The local recording industry actually grew in tandem with radio. An article published on the Philippine Association of the Record Industry (PARI) website puts the start of the Philippine recording industry in 1913. That was the year, says the article’s writer, historian Danny Yson, that two U.S.-based recording companies, Victor Talking Machine Company and Columbia Records, set up offices here and began recording Filipino talents. Victor and Columbia also put up their own radio stations to promote the songs they churned out and to persuade listeners to buy the records.
The first recorded songs — in 78 rpm, eight-inch single — were the then very popular zarzuela solos and duets. Stage performers Victorino Carrion and Maria Carpena were among the first local recording artists. Zarzuela would later give way to other types of songs, and vinyl records, which would be joined by cassette tapes, would be replaced by CDs. Other forms of entertainment, such as nightclubs and television, would also help in promoting songs. But radio has stood the test of time. As late as the 1990s, it was still doing its fair share of boosting record (read: CD) sales, which by then were estimated to be hitting over P400 million.
Indeed, the local recording industry has also proved resilient. Unlike their counterparts in the Philippine film industry, which seems to be in its death throes, several record companies here have managed to survive almost a century of political upheavals and economic ups and downs. That can only be because the industry has yet to lose access to the music lover’s pockets, even if the contents of these keep on getting smaller each day.
ELSEWHERE, BUSINESS experts talk of “niche marketing,” of addressing the needs and wants of a small albeit affluent market segment. But the strategy doesn’t seem to work in the Philippine music market, which is neither as big nor as wealthy as that in the United States, where musicians can afford to just cater to a certain niche. This is why a Filipino musician who wants to attain commercial success needs to address the majority of the music-loving Pinoys. That song, therefore, has to appeal to the masa, which brings us back to Taguibao’s way of pinpointing a hit.
Kristine Fonacier, former editor in chief of Burn, a bi-monthly magazine on the Philippine music industry, does put it a bit differently. She says that the clearest indication that a song is a hit is that it appeals across various demographics. In other words, if everyone — from the tambay to the colegiala, to the corporate executive — is singing the song, then it’s definitely a hit. And one song that Fonacier believes has cut across class, age, gender and personal preferences is Kitchie Nadal’s “‘Wag na ‘Wag Mong Sasabihin (Don’t Ever Say It).”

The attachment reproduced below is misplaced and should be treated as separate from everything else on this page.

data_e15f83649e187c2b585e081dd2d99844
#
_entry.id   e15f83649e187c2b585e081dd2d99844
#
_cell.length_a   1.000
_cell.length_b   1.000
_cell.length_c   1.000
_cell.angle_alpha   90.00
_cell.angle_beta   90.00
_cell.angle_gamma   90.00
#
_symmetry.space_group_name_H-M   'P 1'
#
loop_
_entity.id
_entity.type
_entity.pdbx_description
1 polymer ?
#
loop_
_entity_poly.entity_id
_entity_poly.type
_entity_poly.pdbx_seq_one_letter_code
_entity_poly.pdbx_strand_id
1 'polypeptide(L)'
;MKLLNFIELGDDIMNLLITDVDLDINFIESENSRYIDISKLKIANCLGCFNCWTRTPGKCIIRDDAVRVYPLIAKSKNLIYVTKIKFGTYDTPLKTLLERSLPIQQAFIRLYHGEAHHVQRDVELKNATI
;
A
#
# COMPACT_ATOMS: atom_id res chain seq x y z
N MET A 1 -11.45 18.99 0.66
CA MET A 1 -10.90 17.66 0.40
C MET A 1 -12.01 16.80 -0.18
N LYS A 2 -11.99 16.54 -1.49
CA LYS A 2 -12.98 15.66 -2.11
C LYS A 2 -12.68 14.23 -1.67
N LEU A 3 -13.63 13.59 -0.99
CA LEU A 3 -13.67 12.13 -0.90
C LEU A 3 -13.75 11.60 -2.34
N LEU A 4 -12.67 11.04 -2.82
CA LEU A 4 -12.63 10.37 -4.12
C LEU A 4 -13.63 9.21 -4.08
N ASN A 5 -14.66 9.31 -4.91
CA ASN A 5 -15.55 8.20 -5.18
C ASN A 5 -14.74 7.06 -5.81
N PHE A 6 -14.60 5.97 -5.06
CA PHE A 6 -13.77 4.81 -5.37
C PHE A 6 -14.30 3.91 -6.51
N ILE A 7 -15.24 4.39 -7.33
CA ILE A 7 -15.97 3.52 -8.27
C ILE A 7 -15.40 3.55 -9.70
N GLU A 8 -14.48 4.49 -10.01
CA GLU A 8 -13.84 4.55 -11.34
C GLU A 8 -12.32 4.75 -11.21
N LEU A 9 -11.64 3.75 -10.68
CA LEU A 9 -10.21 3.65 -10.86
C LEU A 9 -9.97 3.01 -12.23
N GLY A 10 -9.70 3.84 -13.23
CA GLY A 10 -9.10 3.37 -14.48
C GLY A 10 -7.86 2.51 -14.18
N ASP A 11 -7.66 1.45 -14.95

“‘Wag na ‘Wag” was so popular that it practically launched the solo career of Nadal, who was previously the lead vocalist of Mojofly. Not only did her debut album turn platinum (30,000 units sold) in three months on the strength of “‘Wag na ‘Wag,” the song also brought awards and endorsement contracts to Nadal.
Industry observers say that “‘Wag na ‘Wag” topped the charts because it served as the theme song of the dubbed version of the Korean telenovela “Lovers in Paris.” The exposure did help, but “‘Wag na ‘Wag” would have remained just another background music for an evening melodrama had it not contained the elements essential to a Pinoy hit song.
The first of these elements, says Fonacier, is that the song has to be “easy to sing.” That means not only should the melody be relatively simple, one should also not keep consulting the dictionary to understand the lyrics. (Sugarfree’s Taguibao says that if a child can memorize the lyrics and sing the song, chances are anyone can also sing it and love it enough to buy the album or troop to one of your gigs.)
There are also certain themes that have universal appeal. Songs that speak of love, for example, have the edge because just about anyone can relate to the topic. “Everybody undergoes heartbreak, everybody falls in love,” says Almond Aguila, lecturer at the UP College of Mass Communication. “Love songs speak to you because falling in love is very human.” But Filipinos also happen to be incurable romantics, which is why songs like “Dahil sa Iyo (Because of You),” “Bakit Labis Kitang Mahal (Why Do I Love You So Much),” “Kung Umuulan at Kapiling Ka (When It Rains and I’m with You)” and “Beautiful Girl” have never really left the airwaves and have been played and revived again and again.